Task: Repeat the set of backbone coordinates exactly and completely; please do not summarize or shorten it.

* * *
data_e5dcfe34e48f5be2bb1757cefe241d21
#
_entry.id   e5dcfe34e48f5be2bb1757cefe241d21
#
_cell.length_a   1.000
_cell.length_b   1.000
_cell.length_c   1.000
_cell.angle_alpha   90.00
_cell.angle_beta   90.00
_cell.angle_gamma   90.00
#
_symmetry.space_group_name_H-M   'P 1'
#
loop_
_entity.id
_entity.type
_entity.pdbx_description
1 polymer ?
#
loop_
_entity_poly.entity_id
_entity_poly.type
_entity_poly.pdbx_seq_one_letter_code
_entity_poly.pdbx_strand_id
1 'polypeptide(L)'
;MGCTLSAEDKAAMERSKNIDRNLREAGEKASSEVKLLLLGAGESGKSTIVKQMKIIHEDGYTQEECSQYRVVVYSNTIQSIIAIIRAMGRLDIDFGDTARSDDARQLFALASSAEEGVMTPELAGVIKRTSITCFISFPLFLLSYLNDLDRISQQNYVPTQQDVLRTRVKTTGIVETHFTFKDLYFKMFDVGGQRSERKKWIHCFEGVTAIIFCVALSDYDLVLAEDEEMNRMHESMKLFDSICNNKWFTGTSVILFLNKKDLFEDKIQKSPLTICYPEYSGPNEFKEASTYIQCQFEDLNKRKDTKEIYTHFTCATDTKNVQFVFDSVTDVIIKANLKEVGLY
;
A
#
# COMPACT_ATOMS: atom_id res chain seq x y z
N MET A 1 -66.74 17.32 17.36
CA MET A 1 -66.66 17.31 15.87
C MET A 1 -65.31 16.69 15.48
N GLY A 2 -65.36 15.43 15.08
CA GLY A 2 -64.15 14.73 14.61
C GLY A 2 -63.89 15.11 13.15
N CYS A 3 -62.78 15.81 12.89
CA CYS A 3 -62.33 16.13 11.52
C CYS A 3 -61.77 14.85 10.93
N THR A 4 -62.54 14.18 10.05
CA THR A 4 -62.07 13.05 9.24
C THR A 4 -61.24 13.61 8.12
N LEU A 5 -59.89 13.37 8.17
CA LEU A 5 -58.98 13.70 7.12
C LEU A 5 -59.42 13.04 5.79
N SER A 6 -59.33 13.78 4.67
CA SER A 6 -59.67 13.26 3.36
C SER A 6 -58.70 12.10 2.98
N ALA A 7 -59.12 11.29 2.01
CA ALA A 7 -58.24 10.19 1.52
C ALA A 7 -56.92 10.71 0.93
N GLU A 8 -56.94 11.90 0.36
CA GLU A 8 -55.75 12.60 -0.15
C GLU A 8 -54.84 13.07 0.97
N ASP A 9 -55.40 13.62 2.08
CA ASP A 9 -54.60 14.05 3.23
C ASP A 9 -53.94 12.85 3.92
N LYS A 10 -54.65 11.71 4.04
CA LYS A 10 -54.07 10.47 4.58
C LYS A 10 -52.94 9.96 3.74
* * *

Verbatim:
data_e5dcfe34e48f5be2bb1757cefe241d21
#
_entry.id   e5dcfe34e48f5be2bb1757cefe241d21
#
_cell.length_a   1.000
_cell.length_b   1.000
_cell.length_c   1.000
_cell.angle_alpha   90.00
_cell.angle_beta   90.00
_cell.angle_gamma   90.00
#
_symmetry.space_group_name_H-M   'P 1'
#
loop_
_entity.id
_entity.type
_entity.pdbx_description
1 polymer ?
#
loop_
_entity_poly.entity_id
_entity_poly.type
_entity_poly.pdbx_seq_one_letter_code
_entity_poly.pdbx_strand_id
1 'polypeptide(L)'
;MGCTLSAEDKAAMERSKNIDRNLREAGEKASSEVKLLLLGAGESGKSTIVKQMKIIHEDGYTQEECSQYRVVVYSNTIQSIIAIIRAMGRLDIDFGDTARSDDARQLFALASSAEEGVMTPELAGVIKRTSITCFISFPLFLLSYLNDLDRISQQNYVPTQQDVLRTRVKTTGIVETHFTFKDLYFKMFDVGGQRSERKKWIHCFEGVTAIIFCVALSDYDLVLAEDEEMNRMHESMKLFDSICNNKWFTGTSVILFLNKKDLFEDKIQKSPLTICYPEYSGPNEFKEASTYIQCQFEDLNKRKDTKEIYTHFTCATDTKNVQFVFDSVTDVIIKANLKEVGLY
;
A
#
# COMPACT_ATOMS: atom_id res chain seq x y z
N MET A 1 -66.74 17.32 17.36
CA MET A 1 -66.66 17.31 15.87
C MET A 1 -65.31 16.69 15.48
N GLY A 2 -65.36 15.43 15.08
CA GLY A 2 -64.15 14.73 14.61
C GLY A 2 -63.89 15.11 13.15
N CYS A 3 -62.78 15.81 12.89
CA CYS A 3 -62.33 16.13 11.52
C CYS A 3 -61.77 14.85 10.93
N THR A 4 -62.54 14.18 10.05
CA THR A 4 -62.07 13.05 9.24
C THR A 4 -61.24 13.61 8.12
N LEU A 5 -59.89 13.37 8.17
CA LEU A 5 -58.98 13.70 7.12
C LEU A 5 -59.42 13.04 5.79
N SER A 6 -59.33 13.78 4.67
CA SER A 6 -59.67 13.26 3.36
C SER A 6 -58.70 12.10 2.98
N ALA A 7 -59.12 11.29 2.01
CA ALA A 7 -58.24 10.19 1.52
C ALA A 7 -56.92 10.71 0.93
N GLU A 8 -56.94 11.90 0.36
CA GLU A 8 -55.75 12.60 -0.15
C GLU A 8 -54.84 13.07 0.97
N ASP A 9 -55.40 13.62 2.08
CA ASP A 9 -54.60 14.05 3.23
C ASP A 9 -53.94 12.85 3.92
N LYS A 10 -54.65 11.71 4.04
CA LYS A 10 -54.07 10.47 4.58
C LYS A 10 -52.94 9.96 3.74